- The Washington Times - Wednesday, November 16, 2005

Here’s a look at two of the latest games that extend the adventures of their film franchises.

Shrek Super Slam from Activision for Xbox and PlayStation 2, rated E10+: content suitable for ages 10 and older, $39.99. The famed green ogre and 19 of his friends and enemies enter third-person brawls in a video game that makes professional wrestling look like a chess match.

Castle towers crumble, the Poison Apple Inn’s furniture collapses, and the Gingerbread Man’s house tumbles down within 16 destructible environments as characters including Donkey, Prince Charming, Puss in Boots, Fiona (as both ogre and human) and gnomes with an attitude come to spectacular-looking three-dimensional life, ready to pummel one another.

The very slick cinematic styling of the game delivers plenty of humor, music and decent voice-over work as great-sounding impressionists sub for the movies’ celebrity voices.

The obligatory power-ups lying around the game’s environments are just plain silly as players can bop someone over the noggin with a giant ham hock, shoot frenzied character-seeking fairies out of a bazooka, or wear a dragon mask to give an opponent a fire blast.

The key to succeeding in matches is to keep unleashing a Super Slam on opponents before they return the favor. As players beat one another, a meter fills up underneath the character’s name and, when it blazes, so does the character, which then can perform an impressive-looking and damaging maneuver. Ogre Princess Fiona’s belting out an ear-shattering aria at combatants was a standout.

The game is great at parties as up to four brawlers can go at it, but it also comes with a few single-player modes that are equally fun. The first has the ogre spinning yarns to get Donkey’s youngsters to fall asleep. Those eight tales lead to gaming events that might find a player controlling a furious Pinocchio, who takes on the Black Knight after the mumbling thug ruins Pinocchio’s drive-up window at the Friar’s Fat Boy.

Next, more than 40 mega-challenges take the player on a whirlwind tour of Fairytale Land through timed missions that may involve throwing a set number of gingerbread men into an oven or stopping Fiona from setting off fireworks. The minigames are not just entertaining; success leads to unlocking more characters and various costumes.

The latest Shrek simulation may not amaze the hard-core gamer, but it will cause a child’s eyes to light up gleefully every time the ogre unleashes one of his green gas attacks.

Star Wars Battlefront II from LucasArts for Xbox and PlayStation 2, rated T: content suitable for ages 13 and older, $49.99. Just the other day, I was wondering whether LucasArts ever would develop a game that not only allowed me to fail miserably as a member of Emperor Palpatine’s elite army, but also take on the role of one of his star-fighter pilots only to burst into flames as a separatist vessel blasted me from space.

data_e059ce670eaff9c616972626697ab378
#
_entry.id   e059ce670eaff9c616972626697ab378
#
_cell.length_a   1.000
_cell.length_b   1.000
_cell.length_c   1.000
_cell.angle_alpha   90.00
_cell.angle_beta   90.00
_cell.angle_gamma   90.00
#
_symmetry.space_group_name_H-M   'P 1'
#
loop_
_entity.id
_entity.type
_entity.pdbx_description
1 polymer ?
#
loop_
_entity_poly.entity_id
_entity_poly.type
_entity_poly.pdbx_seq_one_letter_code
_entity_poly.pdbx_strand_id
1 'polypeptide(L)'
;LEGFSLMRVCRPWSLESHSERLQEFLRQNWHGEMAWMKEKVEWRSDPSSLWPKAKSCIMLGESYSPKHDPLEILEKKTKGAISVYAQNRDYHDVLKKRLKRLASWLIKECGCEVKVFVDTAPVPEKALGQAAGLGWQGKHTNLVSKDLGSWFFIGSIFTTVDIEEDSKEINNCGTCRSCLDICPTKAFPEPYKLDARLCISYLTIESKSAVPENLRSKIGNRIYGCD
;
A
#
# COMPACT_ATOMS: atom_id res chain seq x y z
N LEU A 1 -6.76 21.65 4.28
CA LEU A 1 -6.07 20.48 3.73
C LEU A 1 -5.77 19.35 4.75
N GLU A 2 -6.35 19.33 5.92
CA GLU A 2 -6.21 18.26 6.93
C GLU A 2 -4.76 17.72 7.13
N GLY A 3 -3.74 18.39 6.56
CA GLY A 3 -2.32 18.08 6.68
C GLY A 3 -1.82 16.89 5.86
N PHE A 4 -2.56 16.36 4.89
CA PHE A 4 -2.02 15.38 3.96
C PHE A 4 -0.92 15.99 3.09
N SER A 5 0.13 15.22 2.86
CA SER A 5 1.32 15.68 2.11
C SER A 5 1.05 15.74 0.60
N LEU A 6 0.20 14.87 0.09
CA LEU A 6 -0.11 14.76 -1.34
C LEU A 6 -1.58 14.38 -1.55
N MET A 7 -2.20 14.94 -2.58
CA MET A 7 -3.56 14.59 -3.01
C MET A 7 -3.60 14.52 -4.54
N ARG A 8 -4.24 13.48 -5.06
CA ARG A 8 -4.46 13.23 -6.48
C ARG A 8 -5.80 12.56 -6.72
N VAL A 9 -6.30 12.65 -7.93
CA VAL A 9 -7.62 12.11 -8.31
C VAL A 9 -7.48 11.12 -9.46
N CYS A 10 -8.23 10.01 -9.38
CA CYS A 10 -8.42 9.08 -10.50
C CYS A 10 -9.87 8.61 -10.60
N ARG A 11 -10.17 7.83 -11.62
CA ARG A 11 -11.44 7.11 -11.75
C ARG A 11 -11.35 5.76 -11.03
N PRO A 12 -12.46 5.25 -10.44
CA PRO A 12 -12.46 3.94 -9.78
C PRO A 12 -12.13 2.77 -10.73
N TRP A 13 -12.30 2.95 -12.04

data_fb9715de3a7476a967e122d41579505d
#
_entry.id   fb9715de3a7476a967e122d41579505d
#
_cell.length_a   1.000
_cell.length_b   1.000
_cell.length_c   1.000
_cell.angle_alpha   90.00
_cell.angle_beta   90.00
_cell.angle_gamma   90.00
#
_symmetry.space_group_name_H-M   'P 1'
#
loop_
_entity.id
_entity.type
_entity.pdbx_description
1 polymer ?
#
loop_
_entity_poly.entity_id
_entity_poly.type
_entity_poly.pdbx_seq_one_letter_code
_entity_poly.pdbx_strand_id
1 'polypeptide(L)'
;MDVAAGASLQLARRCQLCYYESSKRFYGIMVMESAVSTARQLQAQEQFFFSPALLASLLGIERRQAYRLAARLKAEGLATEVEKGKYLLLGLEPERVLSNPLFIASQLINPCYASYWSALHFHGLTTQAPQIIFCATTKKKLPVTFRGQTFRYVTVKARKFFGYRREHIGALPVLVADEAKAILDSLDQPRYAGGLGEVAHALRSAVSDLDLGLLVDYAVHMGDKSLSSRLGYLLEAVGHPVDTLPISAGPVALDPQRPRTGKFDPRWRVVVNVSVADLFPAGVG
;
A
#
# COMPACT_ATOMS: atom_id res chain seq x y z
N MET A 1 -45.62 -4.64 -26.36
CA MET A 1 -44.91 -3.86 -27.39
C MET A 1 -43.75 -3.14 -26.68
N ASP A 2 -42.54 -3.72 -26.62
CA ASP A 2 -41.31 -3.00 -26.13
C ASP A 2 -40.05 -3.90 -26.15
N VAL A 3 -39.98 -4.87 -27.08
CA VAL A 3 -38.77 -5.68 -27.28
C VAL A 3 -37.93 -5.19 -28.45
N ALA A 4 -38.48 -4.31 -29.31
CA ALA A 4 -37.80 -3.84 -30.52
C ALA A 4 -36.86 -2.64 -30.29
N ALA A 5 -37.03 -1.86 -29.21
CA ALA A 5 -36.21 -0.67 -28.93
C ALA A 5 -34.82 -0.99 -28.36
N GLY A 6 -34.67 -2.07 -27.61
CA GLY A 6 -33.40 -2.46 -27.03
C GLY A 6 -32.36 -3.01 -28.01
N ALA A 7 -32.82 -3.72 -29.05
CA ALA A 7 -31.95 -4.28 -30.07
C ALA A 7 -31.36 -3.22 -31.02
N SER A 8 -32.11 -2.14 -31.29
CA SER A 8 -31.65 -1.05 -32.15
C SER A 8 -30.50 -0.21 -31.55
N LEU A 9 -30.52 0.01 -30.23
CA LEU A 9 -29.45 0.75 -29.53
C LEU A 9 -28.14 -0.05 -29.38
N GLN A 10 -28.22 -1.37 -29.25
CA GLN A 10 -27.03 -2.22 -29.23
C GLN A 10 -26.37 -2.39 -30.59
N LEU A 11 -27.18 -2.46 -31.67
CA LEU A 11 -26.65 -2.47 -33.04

Well, my frustrating visions panned out, as the sequel to last year’s grunt-controlling extravaganza returns with more of everything, including space battles, to give the “Star Wars” fan an incredible, immersive third-person experience.

The game is not as hard as I make it sound, but it will challenge and consume lots of time, especially for fans of the Skywalker clan.

Clips from the movies; John Williams’ orchestral score; visits to environments including Coruscant, Hoth, Dagobah, Endor and Mustafar; controllable storm troopers, super battle droids, Wookiee warriors, Jedis (including Ki-Adi-Mundi, Mace Windu and Yoda), Sith Lords and a certain owner of the Millennium Falcon; and the chance to pilot land speeders, armored tank droids, TIE Interceptors and AT-ATs all combine to complicate the gamer’s life in jaw-dropping adventures.

Just one of the single campaigns, a story mode dubbed “Rise of the Empire” manages to combine all that makes the game great. As a member of Darth Vader’s 501st Legion, I traveled the galaxy and took part in most of the legendary battles from all of the major “Star Wars” films as I learned much about the extended “Star Wars” universe.

Adding to the spectacle are the plentiful split-screen multiplayer modes (four way for Xbox or two way for PS2) and online play possibilities as up to 24 players on the PS2, up to 32 on Xbox or up to 64 on Windows systems can take part in the massive adventures.

Can Battlefront eventually spawn another sequel? If it does, I’ll have to find room for a full-size X-Wing and Spider droid animatronic in my back yard because LucasArts probably will have me sit in a real cockpit while I battle it.

Write to Joseph Szadkowski, The Washington Times, 3600 New York Ave. NE, Washington, DC 20002; or send e-mail ([email protected]washingtontimes.com).

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